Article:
Chapter 9 : Pragmatics
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To some men – clever, cunning men – words, a sentence, even silence itself, mean nothing on their own. Without anything else, they are simply leaves on a tree, caught in a breeze and fluttering gently, casting green rainbows onto the ground far below, onto passers-by: decorative, certainly, but feeble and easily thrown away to wilt and fade and die.
Perhaps it is a cynical belief, but then, alas, age has quite crept up on me, and cynicism is an easy habit to make when one is old and prone to foolishness.
Folly would say that one should believe the words that are spoken, no matter how or when or why – that a declaration of love, in whatever shape, should be trusted and treasured, wound about one’s heart like string on a parcel. Truth should be assumed, friendship and honour the foundations of it (for why would one lie to a friend? Why would one debase one’s own honour willingly?), and yet men have died because they lived their lives along these lines.
I may yet be one of them. Of all my weaknesses, it is the one which has come closest to destroying me before, as you know well, having been the architect yourself.
No, the key with words, which more often than not divines the meaning behind phrases, however eloquently put, is context: the setting, the very moment within which they are breathed out into the world, clothed in the wind’s protection. To understand what rests behind the words, that beautiful, sunny façade which glitters so enticingly in front of us, desperate for us not to look beyond, we must avert our eyes and tilt our head, catch a glimpse of the shadow they carry with them. Only then, is it possible to know anything for certain; only then is it possible to truly rely on them.
I remember how, time after time after time, in that summer we shared, you had looked at me – blazing, glorious, defiant, deliriously happy – grasped my hand or my shoulder and told me, your voice quiet and utterly, completely decisive (for this was no mere fact, this was a statement of intention, of want, of need as I thought, and there was power behind it), ‘together’.
Together. That one miraculous word which set my heart to thudding in my chest, dried my mouth even as it made my palms sweat and my lips curve upwards in a smile, without thought. Inside my veins, something would burn, foreign and strange and wildly intoxicating, so much so that I would be half-drunk, prone to ignoring all risk, simultaneously the most powerful and the weakest I have ever been.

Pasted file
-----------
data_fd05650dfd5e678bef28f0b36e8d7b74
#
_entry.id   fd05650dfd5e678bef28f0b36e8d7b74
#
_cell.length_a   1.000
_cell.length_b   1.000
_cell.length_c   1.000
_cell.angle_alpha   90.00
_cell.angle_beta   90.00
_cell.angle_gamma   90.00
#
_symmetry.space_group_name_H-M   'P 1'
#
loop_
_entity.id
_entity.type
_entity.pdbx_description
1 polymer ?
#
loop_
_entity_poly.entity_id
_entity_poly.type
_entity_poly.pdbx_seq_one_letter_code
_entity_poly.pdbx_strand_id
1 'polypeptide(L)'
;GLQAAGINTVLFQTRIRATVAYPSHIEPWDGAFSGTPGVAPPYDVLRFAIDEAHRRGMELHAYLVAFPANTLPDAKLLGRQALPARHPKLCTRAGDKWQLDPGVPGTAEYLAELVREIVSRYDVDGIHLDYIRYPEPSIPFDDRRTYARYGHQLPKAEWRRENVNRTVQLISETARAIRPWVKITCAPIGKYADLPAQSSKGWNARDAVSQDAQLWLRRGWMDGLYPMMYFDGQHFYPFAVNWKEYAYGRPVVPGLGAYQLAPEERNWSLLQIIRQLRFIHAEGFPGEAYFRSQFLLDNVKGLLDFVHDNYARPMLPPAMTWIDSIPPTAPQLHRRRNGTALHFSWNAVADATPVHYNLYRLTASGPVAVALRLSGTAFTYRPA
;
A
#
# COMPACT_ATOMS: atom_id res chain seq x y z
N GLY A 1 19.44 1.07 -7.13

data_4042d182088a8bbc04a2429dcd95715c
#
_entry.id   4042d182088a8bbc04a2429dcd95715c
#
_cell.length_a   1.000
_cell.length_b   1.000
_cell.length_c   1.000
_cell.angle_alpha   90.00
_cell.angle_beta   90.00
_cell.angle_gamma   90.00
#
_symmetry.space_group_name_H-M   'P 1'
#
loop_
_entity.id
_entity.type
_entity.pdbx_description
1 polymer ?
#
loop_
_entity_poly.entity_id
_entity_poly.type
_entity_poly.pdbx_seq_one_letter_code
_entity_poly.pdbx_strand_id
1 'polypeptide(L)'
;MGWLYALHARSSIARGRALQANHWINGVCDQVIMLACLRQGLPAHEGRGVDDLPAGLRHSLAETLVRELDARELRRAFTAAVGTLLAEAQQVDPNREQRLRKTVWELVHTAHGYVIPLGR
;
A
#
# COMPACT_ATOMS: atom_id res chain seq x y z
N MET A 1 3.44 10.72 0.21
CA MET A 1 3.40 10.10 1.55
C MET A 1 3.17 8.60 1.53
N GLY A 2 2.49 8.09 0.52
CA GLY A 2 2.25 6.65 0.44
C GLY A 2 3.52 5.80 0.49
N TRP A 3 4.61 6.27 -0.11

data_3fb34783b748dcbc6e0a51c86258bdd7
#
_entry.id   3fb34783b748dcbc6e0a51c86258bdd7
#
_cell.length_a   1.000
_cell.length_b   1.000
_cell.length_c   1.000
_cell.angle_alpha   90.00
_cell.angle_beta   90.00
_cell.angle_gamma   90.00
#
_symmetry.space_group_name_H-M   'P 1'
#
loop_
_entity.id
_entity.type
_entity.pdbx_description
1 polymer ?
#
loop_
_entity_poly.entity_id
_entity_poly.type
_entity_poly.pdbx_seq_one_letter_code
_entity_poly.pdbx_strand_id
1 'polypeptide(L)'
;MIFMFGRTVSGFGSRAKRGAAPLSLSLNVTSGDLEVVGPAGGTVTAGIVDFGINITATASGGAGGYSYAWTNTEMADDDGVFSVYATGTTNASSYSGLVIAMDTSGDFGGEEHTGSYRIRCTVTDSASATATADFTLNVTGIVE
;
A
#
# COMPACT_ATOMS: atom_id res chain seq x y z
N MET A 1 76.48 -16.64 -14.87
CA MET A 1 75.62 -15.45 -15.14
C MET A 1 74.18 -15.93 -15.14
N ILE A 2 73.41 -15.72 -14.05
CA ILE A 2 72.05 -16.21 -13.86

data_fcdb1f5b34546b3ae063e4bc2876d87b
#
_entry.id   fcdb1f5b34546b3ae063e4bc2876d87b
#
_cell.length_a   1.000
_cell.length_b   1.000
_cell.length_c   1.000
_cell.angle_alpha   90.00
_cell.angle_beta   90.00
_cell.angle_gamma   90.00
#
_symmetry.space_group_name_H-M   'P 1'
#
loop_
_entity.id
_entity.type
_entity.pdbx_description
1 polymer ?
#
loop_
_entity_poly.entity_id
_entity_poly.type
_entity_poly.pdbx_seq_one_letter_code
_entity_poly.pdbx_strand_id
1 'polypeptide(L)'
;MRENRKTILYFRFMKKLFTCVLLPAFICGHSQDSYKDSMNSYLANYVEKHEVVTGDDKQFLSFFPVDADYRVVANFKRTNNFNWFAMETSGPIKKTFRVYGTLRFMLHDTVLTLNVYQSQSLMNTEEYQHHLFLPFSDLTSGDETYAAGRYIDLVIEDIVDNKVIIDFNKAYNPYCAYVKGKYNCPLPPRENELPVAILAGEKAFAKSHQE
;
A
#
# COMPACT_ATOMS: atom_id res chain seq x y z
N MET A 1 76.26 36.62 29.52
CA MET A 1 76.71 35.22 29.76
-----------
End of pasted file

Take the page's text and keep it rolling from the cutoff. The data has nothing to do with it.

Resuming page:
On the strength of that one word, I planned to go to Europe with you, to run away and explore every city and wilderness, to reforge the future of the world in its entirety and create a new order, a new society – utopia, in all her wonder.
I would have done more. It shames me somewhat to even think it, to admit it to myself and to you – the two people who knew already – but I would have done almost anything you asked as long as you would continue lying next to me, a pagan god amongst the grass and bathed in dappled sunlight, your fingers entangled with mine, your grip hard and possessive, and breathe against my mouth, with all the fervent promise of youth, ‘together’.
Whatever situation we were in – whether I was pressing you into my bed, kissing trails down your neck even as you pulled my head up to yours, our clothes long gone; or sitting opposite you, the windows in the study flung open and our papers and plans before us – it was always the same way, always the same word, and always the same reaction.
Even now, it affects me, though the shudders have dulled to aches, my veins too old and too worn to cope with fire sweeping through them, and with it, the power of it is gone: that pure, exultant passion you lived your life by, all-encompassing and seductive as it was. I am cold and lonely, and though I still long for you, it is a steadier longing – a sweeter, simpler want then before.
I miss more now the comfortable silences, the weight of your head on my shoulder, the way you knew me so instinctively that at times I did not have to speak at all, merely look or sigh, and you would turn my thoughts with a single phrase or a smile. Then, at night – ah, then I dream of the darkness of your eyes as they deepened and smouldered with desire, with passion; of the feel of your fingers tight around my palm, nails digging into the back of my hand; and of that single, commanding word, gasped out roughly, desperately, as your voice rose in a cry and I took you for my own.
Together. Ah, to think of what we could have been hurts, I confess, but, alas, it was not meant to be. The context of us, so singularly bizarre and unhelpful, would never have allowed for it, could never have allowed for it.
Still, I remember – and resolutely try not to think of that last, terrible day when you begged me, please, Albus, no; when you begged me to remember us, our dreams and our plans, us together in all ways we had imagined.
There was passion about you even then, but it was abated, cold and frightened, desperate almost, and I could no more give into it, the sorrow and the saltwater it brought, than I could have walked away.
1st May , 1906; Hogsmeade, Scotland